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Councillors query budget

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county hallLAST THURSDAY’S full council meeting discussed the budget for 2014/15.

On top of everybody’s minds were the effects still being felt by the recent storms that have battered the county in the first few months of this year.

Many councillors took the time to thank workers for their efforts during the clean-up period. Querying the budget, councillors had questions about the roads, tourism, care services and fees and charges. At the start of the debate, discussions resolved around the budget for Highways and Transportation.

Concerns were expressed that the budget for this service had dropped by almost £1.8m from the previous year.

Former Council leader, Councillor John Davies said: “Our carriageways have taken a consistent battering because heavy rain leaves its toll and whether we like it or not, the way we maintain our carriageways is important to maintaining the living and breathing assets of our roads”.

Cllr Michael John added: “The roads are getting particularly poor in some areas”.

Cllr Jacob Williams then also gave his views on the matter: “The budget for the highways really concerns me; by and large the county’s roads are really good. Repairs that are made are done timely, so I think to cut the budget by such a large amount and we need to be careful about that. The roads are so important to such a rural county”.

Councillors then discussed how the Council could encourage economic growth with Pembrokeshire.

Cllr Peter Stock: “It’s important for us to be talking about the quality of services that this county is going to provide. We’re spending money, we’re looking at the future, and the one thing that I do feel we lack on is planning with a vision for the future of our town centres. I do believe we are lagging behind on that. A vision is important. The Welsh Government has said ‘The local authority will have a clear vision of the role and functions of the town centres within their control’.”

Cllr Mike Evans said: “We’re obviously in difficult times as a county. We must use the LDP to help and not hinder local businesses and also to allow growth where there is local need through building”.

Speaking about social care services, Councillor Rhys Sinnett said: “The people are important too. Whilst we are supportive of most of the cost savings proposed within this budget, it’s only right that we raise concerns about how those within the adult social care budget lines will be implemented. At the moment we are being asked to agree these changes without really having the details of how they are going to impact upon some of the most vulnerable in our community. If we do accept this it would have to be with the full assurance of the leader that the outcomes of these consultations will be referred to the relevant committees for their consideration”.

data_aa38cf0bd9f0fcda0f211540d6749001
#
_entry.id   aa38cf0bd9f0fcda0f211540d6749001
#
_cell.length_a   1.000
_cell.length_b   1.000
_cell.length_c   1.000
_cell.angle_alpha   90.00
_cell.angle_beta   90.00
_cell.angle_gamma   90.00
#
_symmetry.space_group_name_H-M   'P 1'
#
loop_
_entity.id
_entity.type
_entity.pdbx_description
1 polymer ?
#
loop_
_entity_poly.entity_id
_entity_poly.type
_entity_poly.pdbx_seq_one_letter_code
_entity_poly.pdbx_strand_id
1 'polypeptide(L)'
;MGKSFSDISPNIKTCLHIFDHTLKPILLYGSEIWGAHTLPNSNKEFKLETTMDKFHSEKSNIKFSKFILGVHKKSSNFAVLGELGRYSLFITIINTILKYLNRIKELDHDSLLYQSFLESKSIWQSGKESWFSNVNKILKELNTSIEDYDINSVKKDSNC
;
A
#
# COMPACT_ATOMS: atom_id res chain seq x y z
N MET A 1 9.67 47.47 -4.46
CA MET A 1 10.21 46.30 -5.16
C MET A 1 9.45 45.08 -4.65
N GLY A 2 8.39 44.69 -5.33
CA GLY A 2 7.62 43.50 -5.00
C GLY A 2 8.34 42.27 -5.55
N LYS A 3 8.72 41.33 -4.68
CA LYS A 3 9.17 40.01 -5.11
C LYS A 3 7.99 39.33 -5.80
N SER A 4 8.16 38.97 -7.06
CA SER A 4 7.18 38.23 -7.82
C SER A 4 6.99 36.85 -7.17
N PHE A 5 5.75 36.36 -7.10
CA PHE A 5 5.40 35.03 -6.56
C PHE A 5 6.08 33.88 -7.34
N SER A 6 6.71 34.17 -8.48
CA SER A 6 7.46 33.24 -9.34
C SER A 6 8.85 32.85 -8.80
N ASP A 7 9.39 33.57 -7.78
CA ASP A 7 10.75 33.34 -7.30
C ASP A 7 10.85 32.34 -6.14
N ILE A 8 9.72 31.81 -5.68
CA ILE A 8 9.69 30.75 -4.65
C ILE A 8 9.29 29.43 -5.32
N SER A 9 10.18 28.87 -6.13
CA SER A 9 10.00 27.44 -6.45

Members then gave their responses to some of the questions that had been raised.

Cllr David Simpson said: “In the past 12 months we have been awarded the Welsh Housing quality standard, we’re one of only three authorities in Wales that actually attained it on time and within the budget and I think that is a tremendous achievement”.

Cllr David Pugh added: “To maintain the level of commitment, we’re now working closely with communities first and we have a better working relationship with planning powers and Pembrokeshire College to deliver these some of these services so although there is a significant cost reduction to the council, the amount of grant that we hope to get is still the same”.

Cllr Pugh went on to say: “Tourism is being taken very seriously and it is a major part of the economy in Pembrokeshire”.

Cllr Sue Perkins said: “We have now got a full complement of social workers. We always need to be careful but in the future we need to carry on working to build on this and to retain our staff; we have to always be on our guard”.

Speaking about leisure facilities, Cllr Elwyn Morse said: “I would always take up the opportunity to improve leisure facilities. I am pleased to report that the cultural services of sport and leisure are committed to continuing the delivery of these valuable services despite having to make cost reduction within their operating budgets”.

Cllr Rob Lewis added: “We have had to take some of these decisions in a very short space of time. We have suffered from cuts in Welsh Government support for the bus service but we have carried out a substantial review with bus users as to how we will move forward in the future. The feedback is that residents would rather have some service than no service at all.”

Cllr Jamie Adams said: “This council, since its inception, has not increased the charges on the Cleddau Bridge.

“With regards to pay and display and car parking, I have been to Ceredigion and Carmarthenshire where I was shocked to be shelling out the sort of sums to park in the high streets of those two counties. I give the assurance that fees and charges in Pembrokeshire are considerably lower than others.

“I give the absolute assurance that any changes to adult social care provisions will be the subject of full equalities impact assessments”.

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Health

Council makes available wellbeing and mental health support for social care providers

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The programme will run until March 2022